Radiofrequency volume tissue reduction of the tonsils: Case report and histopathologic findings

July 31, 2004     Alyssa R. Terk, MD; Steven B. Levine, MD
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Abstract
Innovative new techniques to resect tonsillar tissue have been described in the recent literature. We report the case of a patient who underwent volume reduction of tonsillar tissue by radiofrequency energy under local anesthesia in an office setting. Treatment resulted in a reduction of tonsillar size with minimal pain, which can be attributed to the avoidance of mucosal interruption. The patient subsequently underwent standard tonsillectomy, which allowed us to examine the histopathology of the tissue that was treated with radiofrequency. In doing so, we noted an absence of fibrosis and preservation of normal histologic architecture. We conclude that performing volume reduction of tonsillar tissue by applying radiofrequency energy to the stroma of the tonsils without temperature control results in objective improvement in airway size with minimal effects on the histopathology of the tonsillar stroma. Mucosa-sparing tonsillar reduction may be a preferable alternative to other techniques of tonsillar reduction, especially for young children, who would experience a nearly pain-free procedure.

Grisel's syndrome: The two-hit hypothesis-A case report and literature review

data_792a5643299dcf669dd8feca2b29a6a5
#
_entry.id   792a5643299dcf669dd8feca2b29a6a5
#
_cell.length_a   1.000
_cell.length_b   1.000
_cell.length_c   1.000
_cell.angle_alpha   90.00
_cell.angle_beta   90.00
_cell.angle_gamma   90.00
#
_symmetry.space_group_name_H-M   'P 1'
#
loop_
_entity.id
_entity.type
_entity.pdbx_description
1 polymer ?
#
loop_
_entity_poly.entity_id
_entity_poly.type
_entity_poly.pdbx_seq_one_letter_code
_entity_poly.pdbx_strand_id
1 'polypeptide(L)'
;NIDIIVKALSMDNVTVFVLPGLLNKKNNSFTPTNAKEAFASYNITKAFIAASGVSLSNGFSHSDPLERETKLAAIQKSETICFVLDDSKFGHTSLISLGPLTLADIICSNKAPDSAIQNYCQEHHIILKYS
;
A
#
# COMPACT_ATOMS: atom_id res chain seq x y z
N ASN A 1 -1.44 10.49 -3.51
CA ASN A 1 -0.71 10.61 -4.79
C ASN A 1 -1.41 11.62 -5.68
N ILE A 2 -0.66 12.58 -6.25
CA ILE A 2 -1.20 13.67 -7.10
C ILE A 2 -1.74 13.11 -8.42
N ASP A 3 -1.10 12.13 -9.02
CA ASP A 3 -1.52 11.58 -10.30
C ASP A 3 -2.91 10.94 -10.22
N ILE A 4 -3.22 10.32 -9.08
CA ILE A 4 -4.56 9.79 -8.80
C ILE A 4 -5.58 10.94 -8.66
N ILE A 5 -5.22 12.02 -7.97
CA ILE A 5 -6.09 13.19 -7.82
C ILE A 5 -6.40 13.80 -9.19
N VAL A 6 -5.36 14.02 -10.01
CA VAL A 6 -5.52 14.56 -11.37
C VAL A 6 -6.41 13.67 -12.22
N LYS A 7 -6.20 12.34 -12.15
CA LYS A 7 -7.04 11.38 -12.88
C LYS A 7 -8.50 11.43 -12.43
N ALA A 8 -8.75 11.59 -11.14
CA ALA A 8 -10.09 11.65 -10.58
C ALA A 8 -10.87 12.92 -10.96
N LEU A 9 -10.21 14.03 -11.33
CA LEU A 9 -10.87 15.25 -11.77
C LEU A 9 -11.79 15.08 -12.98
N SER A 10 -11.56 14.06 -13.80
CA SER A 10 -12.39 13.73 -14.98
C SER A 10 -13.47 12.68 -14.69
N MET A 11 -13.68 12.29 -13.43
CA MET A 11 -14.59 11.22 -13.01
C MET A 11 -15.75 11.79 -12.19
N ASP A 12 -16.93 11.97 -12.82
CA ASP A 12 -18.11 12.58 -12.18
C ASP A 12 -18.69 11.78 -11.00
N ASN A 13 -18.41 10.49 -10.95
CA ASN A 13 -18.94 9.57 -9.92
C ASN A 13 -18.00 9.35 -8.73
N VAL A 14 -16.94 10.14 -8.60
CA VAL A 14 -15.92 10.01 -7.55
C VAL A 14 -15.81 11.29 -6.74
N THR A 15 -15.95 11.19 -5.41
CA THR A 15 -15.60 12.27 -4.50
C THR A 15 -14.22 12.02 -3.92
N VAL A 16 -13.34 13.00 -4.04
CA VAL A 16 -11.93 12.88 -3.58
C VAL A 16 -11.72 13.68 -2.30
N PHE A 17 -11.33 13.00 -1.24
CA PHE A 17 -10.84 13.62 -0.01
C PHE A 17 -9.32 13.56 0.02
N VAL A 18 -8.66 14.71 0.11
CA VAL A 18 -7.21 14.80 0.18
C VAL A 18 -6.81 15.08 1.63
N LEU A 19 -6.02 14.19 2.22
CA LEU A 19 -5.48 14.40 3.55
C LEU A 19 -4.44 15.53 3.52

July 31, 2004     Andrew P. Battiata, MS, MD, CPT, MC, USA; George Pazos, MD, LCDR, MC, USN
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Abstract
Grisel's syndrome is a rare but well-documented clinical entity. It is a nontraumatic, fixed rotary subluxation of C1 on C2 (atlantoaxial). Although first described in 1830, the exact mechanism of Grisel's syndrome remains unclear. We present a postoperative case of Grisel's syndrome and an extensive literature review, and we propose a mechanism for its pathogenesis. In addition, we propose a treatment algorithm for Grisel's syndrome.

Introduction

July 31, 2004    
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August 2004 Supplement

July 31, 2004    
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The roles of the anterior tonsillar pillar and previous tonsillectomy on sleep-disordered breathing

May 31, 2004     James Chan, MD; Lee M. Akst, MD; Isaac Eliachar, MD